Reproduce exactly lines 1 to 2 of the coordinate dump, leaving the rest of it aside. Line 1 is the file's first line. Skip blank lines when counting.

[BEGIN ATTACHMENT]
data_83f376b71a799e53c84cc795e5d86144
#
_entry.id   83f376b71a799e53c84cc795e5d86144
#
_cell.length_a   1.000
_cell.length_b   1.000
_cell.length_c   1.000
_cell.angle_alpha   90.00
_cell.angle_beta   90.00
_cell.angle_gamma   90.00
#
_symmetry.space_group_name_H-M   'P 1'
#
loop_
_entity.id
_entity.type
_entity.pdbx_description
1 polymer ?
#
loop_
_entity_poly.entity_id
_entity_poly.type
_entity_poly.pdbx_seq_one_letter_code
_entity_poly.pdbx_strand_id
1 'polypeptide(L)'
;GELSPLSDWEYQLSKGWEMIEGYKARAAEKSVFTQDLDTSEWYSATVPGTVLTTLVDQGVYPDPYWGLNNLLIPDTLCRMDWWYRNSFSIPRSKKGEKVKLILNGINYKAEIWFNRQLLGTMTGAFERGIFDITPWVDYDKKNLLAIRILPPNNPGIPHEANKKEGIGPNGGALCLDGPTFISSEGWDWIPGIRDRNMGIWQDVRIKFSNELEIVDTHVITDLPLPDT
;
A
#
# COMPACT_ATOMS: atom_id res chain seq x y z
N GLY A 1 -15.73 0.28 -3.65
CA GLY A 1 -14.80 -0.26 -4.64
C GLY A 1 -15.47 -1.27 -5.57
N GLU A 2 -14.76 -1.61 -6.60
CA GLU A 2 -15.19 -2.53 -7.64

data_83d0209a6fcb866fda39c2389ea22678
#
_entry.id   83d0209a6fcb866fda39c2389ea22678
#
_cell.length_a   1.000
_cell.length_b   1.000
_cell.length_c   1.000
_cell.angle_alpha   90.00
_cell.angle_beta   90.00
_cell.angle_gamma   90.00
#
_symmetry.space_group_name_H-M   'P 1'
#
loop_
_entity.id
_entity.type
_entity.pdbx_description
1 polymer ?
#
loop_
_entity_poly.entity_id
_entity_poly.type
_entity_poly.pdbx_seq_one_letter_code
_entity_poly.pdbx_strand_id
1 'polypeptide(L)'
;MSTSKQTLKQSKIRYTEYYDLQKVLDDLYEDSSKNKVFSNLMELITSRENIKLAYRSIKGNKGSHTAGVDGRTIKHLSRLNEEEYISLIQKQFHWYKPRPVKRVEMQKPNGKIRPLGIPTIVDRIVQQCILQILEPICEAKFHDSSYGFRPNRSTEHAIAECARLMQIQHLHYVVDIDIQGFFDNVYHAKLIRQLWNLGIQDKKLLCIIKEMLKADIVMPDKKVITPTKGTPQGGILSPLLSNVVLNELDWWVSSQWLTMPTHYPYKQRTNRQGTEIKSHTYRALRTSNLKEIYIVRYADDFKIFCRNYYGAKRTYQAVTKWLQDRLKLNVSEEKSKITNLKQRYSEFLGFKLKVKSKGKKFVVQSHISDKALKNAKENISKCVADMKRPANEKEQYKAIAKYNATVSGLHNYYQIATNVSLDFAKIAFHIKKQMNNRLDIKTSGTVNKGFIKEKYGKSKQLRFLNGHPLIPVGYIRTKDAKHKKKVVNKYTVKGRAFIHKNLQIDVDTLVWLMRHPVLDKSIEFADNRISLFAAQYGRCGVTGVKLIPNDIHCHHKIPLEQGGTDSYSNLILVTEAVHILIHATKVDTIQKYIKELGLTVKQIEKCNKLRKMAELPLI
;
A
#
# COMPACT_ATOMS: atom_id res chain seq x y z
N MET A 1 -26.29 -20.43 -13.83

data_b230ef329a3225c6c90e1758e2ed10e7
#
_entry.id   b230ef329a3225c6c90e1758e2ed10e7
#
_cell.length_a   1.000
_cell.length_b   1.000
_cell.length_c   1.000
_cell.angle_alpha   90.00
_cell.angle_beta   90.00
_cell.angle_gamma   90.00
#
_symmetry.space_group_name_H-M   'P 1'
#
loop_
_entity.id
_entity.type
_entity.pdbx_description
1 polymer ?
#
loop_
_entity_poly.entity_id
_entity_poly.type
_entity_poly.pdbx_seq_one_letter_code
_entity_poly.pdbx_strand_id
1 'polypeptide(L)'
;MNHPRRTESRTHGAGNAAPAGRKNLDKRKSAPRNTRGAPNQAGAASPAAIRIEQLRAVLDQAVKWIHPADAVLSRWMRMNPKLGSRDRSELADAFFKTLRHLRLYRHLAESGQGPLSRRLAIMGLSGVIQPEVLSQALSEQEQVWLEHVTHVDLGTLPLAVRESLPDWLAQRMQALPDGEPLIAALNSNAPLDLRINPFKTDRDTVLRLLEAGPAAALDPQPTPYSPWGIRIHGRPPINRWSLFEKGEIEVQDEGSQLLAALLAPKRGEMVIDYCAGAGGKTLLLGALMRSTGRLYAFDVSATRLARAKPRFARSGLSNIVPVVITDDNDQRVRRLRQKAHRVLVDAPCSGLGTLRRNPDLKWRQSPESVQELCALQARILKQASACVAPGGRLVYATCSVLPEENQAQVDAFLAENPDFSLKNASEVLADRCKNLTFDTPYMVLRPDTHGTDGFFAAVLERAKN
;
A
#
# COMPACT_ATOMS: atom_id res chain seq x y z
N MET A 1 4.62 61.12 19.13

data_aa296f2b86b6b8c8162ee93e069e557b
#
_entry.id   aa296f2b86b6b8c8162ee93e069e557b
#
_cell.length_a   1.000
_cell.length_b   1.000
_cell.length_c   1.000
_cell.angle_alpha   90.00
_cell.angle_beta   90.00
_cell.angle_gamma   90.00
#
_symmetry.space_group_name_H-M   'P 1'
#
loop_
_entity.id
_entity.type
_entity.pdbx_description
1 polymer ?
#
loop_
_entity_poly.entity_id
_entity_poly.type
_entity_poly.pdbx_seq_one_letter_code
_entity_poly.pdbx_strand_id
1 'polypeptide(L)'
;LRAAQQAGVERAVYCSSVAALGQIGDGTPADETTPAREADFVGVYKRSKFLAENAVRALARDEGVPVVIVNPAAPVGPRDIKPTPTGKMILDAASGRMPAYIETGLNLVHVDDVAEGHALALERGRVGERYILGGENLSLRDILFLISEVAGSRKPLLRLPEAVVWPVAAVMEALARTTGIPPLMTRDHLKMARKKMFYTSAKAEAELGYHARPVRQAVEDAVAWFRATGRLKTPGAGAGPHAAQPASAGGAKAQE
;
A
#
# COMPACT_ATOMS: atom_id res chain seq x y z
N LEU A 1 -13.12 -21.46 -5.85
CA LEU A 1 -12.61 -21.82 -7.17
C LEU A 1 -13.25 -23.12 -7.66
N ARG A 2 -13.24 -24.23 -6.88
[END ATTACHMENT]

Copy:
data_83f376b71a799e53c84cc795e5d86144
#